"The entire Bay from the Fox River to Rock Island is loaded with giant smallmouths," Alexander says. "There are days when our top five fish weigh between 25 and 30 pounds, with plenty of 3- to 4.5-pounders offering action between toads. With more than 100 miles of prime shoreline and countless humps and reefs, anglers don't need to fish on top of each other."
In the clear waters of Sturgeon Bay, he suggests scanning likely rocky shorelines, points, and shoals for cruising fish with polarized eyewear. "Spotting fish is a confidence booster. If I can spot a few big ones prior to working a new area, I can focus my clients' attention on those trophy fish and have the anglers try multiple approaches, including swimming a grub, dragging a tube, or casting crankbaits, to determine the lure preference for the day. In recent years, we've caught a good portion of our big fish on cranks."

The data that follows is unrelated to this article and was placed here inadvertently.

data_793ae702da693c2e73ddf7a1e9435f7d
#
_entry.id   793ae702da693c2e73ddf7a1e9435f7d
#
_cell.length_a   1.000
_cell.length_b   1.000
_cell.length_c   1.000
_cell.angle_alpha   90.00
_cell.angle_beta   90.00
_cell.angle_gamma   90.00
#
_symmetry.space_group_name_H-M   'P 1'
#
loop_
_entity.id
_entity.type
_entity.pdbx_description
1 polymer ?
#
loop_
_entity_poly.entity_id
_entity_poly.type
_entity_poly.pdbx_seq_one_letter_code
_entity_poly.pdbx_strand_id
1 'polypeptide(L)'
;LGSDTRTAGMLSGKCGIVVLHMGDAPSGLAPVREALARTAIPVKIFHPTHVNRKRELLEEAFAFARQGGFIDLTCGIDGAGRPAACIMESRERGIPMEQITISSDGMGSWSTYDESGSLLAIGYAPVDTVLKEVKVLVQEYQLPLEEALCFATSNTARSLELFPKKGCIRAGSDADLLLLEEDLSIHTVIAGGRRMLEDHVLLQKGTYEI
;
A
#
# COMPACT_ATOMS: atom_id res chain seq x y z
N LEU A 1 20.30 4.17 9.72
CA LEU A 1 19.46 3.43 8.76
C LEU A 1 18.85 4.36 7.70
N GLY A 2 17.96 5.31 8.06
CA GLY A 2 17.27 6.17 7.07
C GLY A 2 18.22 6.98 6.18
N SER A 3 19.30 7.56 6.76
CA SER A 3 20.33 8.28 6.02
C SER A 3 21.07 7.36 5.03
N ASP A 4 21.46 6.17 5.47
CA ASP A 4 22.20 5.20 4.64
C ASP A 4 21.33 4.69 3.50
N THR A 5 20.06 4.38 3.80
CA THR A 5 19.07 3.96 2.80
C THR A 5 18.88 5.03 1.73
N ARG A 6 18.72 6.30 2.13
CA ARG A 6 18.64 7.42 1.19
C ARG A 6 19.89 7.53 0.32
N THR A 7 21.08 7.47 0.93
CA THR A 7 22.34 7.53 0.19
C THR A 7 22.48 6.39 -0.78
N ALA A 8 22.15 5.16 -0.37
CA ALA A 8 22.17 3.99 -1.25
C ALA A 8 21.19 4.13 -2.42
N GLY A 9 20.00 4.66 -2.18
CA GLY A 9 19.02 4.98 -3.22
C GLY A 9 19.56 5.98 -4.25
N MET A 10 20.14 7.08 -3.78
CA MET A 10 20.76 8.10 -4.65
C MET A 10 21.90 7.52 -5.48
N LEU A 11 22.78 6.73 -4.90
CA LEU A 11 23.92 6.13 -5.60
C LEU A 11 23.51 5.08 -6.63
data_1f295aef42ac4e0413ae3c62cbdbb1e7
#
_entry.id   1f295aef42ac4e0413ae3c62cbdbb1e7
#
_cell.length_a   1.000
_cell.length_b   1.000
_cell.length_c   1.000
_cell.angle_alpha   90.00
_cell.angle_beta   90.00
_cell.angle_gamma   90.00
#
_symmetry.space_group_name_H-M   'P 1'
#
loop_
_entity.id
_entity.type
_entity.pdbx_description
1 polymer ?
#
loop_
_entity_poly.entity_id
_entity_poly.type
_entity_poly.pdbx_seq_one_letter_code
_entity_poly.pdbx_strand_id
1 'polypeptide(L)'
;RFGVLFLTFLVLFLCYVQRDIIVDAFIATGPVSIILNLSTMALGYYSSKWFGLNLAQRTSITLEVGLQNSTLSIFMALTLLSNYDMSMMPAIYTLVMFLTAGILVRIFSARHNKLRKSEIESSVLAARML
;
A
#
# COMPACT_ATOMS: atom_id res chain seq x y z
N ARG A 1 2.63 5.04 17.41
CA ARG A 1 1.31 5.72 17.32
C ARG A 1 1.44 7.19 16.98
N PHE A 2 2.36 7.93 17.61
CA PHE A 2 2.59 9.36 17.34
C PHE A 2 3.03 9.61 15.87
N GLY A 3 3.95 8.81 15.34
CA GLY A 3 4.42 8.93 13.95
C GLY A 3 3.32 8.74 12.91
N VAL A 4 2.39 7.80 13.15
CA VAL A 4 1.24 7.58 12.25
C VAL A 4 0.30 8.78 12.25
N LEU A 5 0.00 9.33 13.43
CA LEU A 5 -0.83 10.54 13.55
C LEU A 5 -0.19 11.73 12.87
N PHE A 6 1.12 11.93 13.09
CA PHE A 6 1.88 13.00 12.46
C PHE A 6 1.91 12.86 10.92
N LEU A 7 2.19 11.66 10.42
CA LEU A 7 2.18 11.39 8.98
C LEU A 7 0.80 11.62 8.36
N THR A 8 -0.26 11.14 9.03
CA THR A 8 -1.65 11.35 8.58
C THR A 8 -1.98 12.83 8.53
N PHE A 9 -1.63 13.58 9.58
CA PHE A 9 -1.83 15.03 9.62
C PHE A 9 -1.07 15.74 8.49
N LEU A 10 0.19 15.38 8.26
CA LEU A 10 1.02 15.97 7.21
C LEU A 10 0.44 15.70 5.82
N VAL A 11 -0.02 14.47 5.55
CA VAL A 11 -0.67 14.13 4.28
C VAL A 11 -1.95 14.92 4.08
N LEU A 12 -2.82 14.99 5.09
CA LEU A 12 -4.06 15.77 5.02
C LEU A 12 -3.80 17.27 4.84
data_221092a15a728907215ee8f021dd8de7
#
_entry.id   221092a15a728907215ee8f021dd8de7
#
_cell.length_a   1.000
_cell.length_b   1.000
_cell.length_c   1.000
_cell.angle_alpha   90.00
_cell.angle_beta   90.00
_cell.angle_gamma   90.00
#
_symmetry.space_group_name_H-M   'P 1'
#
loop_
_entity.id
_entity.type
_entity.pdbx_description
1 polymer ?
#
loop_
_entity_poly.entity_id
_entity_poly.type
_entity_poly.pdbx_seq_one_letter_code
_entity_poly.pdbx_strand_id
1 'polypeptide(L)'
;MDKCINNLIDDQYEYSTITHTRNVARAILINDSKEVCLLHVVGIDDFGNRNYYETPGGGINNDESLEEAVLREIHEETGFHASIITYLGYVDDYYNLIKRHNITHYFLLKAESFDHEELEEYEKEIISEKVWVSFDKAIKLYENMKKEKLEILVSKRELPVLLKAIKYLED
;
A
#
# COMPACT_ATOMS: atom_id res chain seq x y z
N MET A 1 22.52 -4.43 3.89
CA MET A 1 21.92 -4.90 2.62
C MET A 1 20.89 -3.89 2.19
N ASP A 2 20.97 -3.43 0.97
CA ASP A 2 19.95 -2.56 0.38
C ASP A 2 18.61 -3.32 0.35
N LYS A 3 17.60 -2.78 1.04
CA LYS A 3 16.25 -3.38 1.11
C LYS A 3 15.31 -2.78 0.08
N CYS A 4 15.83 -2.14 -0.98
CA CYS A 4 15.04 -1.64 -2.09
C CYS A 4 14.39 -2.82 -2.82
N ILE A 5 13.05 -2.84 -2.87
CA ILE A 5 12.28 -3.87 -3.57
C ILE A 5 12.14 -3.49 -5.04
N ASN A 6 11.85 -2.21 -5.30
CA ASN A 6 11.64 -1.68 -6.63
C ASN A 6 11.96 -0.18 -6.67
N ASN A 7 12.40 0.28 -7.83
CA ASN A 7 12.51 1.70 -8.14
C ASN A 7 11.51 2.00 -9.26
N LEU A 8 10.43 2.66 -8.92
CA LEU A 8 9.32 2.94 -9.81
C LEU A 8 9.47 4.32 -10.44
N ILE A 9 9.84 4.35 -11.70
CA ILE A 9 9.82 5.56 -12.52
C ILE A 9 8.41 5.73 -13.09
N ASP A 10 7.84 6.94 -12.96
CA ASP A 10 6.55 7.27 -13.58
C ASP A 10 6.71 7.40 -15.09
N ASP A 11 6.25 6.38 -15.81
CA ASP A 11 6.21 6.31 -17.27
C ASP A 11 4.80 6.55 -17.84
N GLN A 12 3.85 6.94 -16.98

Baits like the Rapala DT10, Storm Mag Wart, and Bagley Killr B2 are great for working the rocky shorelines of Door County that often transition from rock to sand in the 5- to 8-foot range. "Make long casts with these cranks and allow them to hunt on the retrieve and come in contact with scattered boulders and high spots along the drop-off," Alexander says. "When the lure hits a rock, pause and allow the lure to back up. Be ready for the strike. Trilene Braid in 15-pound test helps with hook-sets and a moderate-action rod like the Fenwick 6-foot 8-inch LunkerStik provides the cushion to keep bass hooked."